When Is Enough Enough In The Outer Banks?

North Carolina’s Outer Banks. YALE ENVIRONMENT 360

Gilbert M. Gaul, a two-time Pulitzer Prize winner and author of the book The Geography of Risk: Epic Storms, Rising Seas and the Cost of America’s Coastsoffers this assessment of coastal development that shows some folks do not seem to know when to stop:

Shifting Sands: Carolina’s Outer Banks Face a Precarious Future

Despite the risks of building on barrier islands, developers kept constructing homes on North Carolina’s Outer Banks. Now, as sea level rises and storms become more frequent and powerful, the famed vacation spot is fighting an increasingly difficult battle to keep from washing away.

Rounding the corner near the village of Rodanthe, there is a stretch of highway known as the S-Curves because of its twisting loops and turns. It is, by almost any measure, one of the most vulnerable sections of roadway in North Carolina, if not the nation. Years ago, highway officials erected a massive dike here with 2,200 sandbags — each bag was 15 feet long, two feet tall, and five feet wide — and then buried the dike in even more sand in an effort to keep the ocean at bay and the highway, known as NC 12, open.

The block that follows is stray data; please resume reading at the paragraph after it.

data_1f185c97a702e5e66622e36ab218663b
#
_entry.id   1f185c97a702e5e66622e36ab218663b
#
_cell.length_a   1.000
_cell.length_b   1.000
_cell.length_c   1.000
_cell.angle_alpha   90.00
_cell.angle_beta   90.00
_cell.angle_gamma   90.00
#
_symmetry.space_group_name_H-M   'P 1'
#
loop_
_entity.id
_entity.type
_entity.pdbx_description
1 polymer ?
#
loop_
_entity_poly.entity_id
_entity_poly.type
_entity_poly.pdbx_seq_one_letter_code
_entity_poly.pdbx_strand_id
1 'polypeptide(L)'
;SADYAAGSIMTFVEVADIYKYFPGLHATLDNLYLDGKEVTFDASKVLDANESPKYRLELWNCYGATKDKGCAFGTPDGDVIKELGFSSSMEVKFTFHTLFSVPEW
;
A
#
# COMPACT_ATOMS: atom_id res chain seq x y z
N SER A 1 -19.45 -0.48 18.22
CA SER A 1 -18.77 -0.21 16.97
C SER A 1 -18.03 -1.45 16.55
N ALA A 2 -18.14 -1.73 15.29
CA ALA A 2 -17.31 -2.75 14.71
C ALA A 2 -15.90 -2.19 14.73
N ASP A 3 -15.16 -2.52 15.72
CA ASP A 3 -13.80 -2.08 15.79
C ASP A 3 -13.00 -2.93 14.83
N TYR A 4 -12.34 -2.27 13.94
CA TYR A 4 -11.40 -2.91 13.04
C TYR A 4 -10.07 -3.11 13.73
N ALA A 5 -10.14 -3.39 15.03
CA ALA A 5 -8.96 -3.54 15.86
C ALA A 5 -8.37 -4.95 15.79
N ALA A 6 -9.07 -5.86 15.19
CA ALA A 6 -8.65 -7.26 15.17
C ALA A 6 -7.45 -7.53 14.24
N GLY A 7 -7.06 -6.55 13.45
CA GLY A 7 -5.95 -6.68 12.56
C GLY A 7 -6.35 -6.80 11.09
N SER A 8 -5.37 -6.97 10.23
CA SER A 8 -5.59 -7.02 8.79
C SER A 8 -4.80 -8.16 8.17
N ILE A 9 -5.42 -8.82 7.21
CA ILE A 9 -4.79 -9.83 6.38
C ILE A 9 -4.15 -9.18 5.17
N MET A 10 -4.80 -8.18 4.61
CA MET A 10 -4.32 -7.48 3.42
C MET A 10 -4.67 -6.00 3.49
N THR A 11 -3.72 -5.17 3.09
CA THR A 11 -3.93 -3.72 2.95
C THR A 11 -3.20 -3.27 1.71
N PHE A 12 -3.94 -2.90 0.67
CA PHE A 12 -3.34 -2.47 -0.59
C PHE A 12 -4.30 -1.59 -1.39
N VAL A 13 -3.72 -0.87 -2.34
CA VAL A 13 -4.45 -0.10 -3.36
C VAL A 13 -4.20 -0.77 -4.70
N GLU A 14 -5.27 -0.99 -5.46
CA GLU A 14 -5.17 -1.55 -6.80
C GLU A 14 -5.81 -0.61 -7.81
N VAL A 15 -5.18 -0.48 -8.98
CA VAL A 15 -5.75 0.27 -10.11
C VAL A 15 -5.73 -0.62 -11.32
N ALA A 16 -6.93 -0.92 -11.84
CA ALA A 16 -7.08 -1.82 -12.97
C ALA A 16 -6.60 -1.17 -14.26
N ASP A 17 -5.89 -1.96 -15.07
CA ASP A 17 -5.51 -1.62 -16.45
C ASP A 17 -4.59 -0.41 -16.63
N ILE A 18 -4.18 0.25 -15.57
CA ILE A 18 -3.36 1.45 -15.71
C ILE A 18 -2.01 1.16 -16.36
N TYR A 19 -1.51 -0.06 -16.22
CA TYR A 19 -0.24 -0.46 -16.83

It didn’t work, or at least it didn’t work as hoped. The Atlantic Ocean continued to pummel the towering artificial dune, crashing over the top, tearing apart sandbags, and flooding the highway — closing the only access on and off of the lower Outer Banks for days and sometimes weeks.

Following each storm, the North Carolina Department of Transportation (DOT) sent in bulldozers and graders to rebuild the sand dike and patch the road, only to watch the next storm undo its work. “It’s like the Siege of Troy,” said local biologist Mike Bryant. “It just goes on and on.”

Bryant managed the nearby Pea Island National Wildlife Refuge — a sprawling, 13-mile-long sanctuary that attracts tundra swans, Canadian geese, and 400 other species of migrating birds for two decades. He estimated that he spent 60 percent of his time on NC 12, including issuing permits to state and federal engineers to repair storm damage and severely eroding sand dunes. “It felt exhausting at times,” he said…

Read the whole article here.

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